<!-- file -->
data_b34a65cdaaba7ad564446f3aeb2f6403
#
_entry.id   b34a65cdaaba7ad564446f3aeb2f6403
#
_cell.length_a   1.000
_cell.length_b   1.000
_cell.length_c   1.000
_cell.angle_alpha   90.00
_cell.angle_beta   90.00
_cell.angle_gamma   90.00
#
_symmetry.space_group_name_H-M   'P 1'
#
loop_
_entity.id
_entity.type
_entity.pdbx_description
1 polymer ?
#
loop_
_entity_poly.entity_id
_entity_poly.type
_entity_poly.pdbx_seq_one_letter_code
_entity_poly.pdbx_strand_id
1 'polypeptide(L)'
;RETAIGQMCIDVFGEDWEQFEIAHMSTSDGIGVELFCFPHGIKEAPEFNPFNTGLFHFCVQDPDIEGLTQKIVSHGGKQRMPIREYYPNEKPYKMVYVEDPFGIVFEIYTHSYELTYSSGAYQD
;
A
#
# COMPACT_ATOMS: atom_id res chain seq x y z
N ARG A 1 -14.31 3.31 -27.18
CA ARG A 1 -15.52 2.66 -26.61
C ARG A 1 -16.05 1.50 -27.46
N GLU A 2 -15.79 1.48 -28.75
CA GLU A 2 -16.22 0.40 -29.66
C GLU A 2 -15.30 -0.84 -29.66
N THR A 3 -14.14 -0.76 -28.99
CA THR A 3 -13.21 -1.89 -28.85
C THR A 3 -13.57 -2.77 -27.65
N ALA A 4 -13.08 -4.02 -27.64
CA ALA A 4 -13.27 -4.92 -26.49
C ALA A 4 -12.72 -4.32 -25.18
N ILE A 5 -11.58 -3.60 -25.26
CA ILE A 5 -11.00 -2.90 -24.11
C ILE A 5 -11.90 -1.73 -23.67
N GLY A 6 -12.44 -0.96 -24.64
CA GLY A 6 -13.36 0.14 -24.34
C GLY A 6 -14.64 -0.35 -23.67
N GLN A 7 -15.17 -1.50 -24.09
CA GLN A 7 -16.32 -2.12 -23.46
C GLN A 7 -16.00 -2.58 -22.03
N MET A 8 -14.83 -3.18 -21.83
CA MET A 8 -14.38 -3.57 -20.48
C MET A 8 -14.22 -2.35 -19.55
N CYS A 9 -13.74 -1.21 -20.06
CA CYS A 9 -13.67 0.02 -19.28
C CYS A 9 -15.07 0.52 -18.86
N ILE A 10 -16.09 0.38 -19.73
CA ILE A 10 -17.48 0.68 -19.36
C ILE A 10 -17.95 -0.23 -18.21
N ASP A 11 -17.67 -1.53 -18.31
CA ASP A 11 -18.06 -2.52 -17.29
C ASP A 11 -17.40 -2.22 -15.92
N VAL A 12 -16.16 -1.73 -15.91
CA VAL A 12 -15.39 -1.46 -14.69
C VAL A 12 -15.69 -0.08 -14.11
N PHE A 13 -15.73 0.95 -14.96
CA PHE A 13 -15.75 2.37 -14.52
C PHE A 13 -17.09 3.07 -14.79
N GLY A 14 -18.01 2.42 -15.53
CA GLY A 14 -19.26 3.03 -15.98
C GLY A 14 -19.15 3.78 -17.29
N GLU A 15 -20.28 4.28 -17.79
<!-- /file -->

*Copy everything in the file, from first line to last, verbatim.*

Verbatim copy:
data_b34a65cdaaba7ad564446f3aeb2f6403
#
_entry.id   b34a65cdaaba7ad564446f3aeb2f6403
#
_cell.length_a   1.000
_cell.length_b   1.000
_cell.length_c   1.000
_cell.angle_alpha   90.00
_cell.angle_beta   90.00
_cell.angle_gamma   90.00
#
_symmetry.space_group_name_H-M   'P 1'
#
loop_
_entity.id
_entity.type
_entity.pdbx_description
1 polymer ?
#
loop_
_entity_poly.entity_id
_entity_poly.type
_entity_poly.pdbx_seq_one_letter_code
_entity_poly.pdbx_strand_id
1 'polypeptide(L)'
;RETAIGQMCIDVFGEDWEQFEIAHMSTSDGIGVELFCFPHGIKEAPEFNPFNTGLFHFCVQDPDIEGLTQKIVSHGGKQRMPIREYYPNEKPYKMVYVEDPFGIVFEIYTHSYELTYSSGAYQD
;
A
#
# COMPACT_ATOMS: atom_id res chain seq x y z
N ARG A 1 -14.31 3.31 -27.18
CA ARG A 1 -15.52 2.66 -26.61
C ARG A 1 -16.05 1.50 -27.46
N GLU A 2 -15.79 1.48 -28.75
CA GLU A 2 -16.22 0.40 -29.66
C GLU A 2 -15.30 -0.84 -29.66
N THR A 3 -14.14 -0.76 -28.99
CA THR A 3 -13.21 -1.89 -28.85
C THR A 3 -13.57 -2.77 -27.65
N ALA A 4 -13.08 -4.02 -27.64
CA ALA A 4 -13.27 -4.92 -26.49
C ALA A 4 -12.72 -4.32 -25.18
N ILE A 5 -11.58 -3.60 -25.26
CA ILE A 5 -11.00 -2.90 -24.11
C ILE A 5 -11.90 -1.73 -23.67
N GLY A 6 -12.44 -0.96 -24.64
CA GLY A 6 -13.36 0.14 -24.34
C GLY A 6 -14.64 -0.35 -23.67
N GLN A 7 -15.17 -1.50 -24.09
CA GLN A 7 -16.32 -2.12 -23.46
C GLN A 7 -16.00 -2.58 -22.03
N MET A 8 -14.83 -3.18 -21.83
CA MET A 8 -14.38 -3.57 -20.48
C MET A 8 -14.22 -2.35 -19.55
N CYS A 9 -13.74 -1.21 -20.06
CA CYS A 9 -13.67 0.02 -19.28
C CYS A 9 -15.07 0.52 -18.86
N ILE A 10 -16.09 0.38 -19.73
CA ILE A 10 -17.48 0.68 -19.36
C ILE A 10 -17.95 -0.23 -18.21
N ASP A 11 -17.67 -1.53 -18.31
CA ASP A 11 -18.06 -2.52 -17.29
C ASP A 11 -17.40 -2.22 -15.92
N VAL A 12 -16.16 -1.73 -15.91
CA VAL A 12 -15.39 -1.46 -14.69
C VAL A 12 -15.69 -0.08 -14.11
N PHE A 13 -15.73 0.95 -14.96
CA PHE A 13 -15.75 2.37 -14.52
C PHE A 13 -17.09 3.07 -14.79
N GLY A 14 -18.01 2.42 -15.53
CA GLY A 14 -19.26 3.03 -15.98
C GLY A 14 -19.15 3.78 -17.29
N GLU A 15 -20.28 4.28 -17.79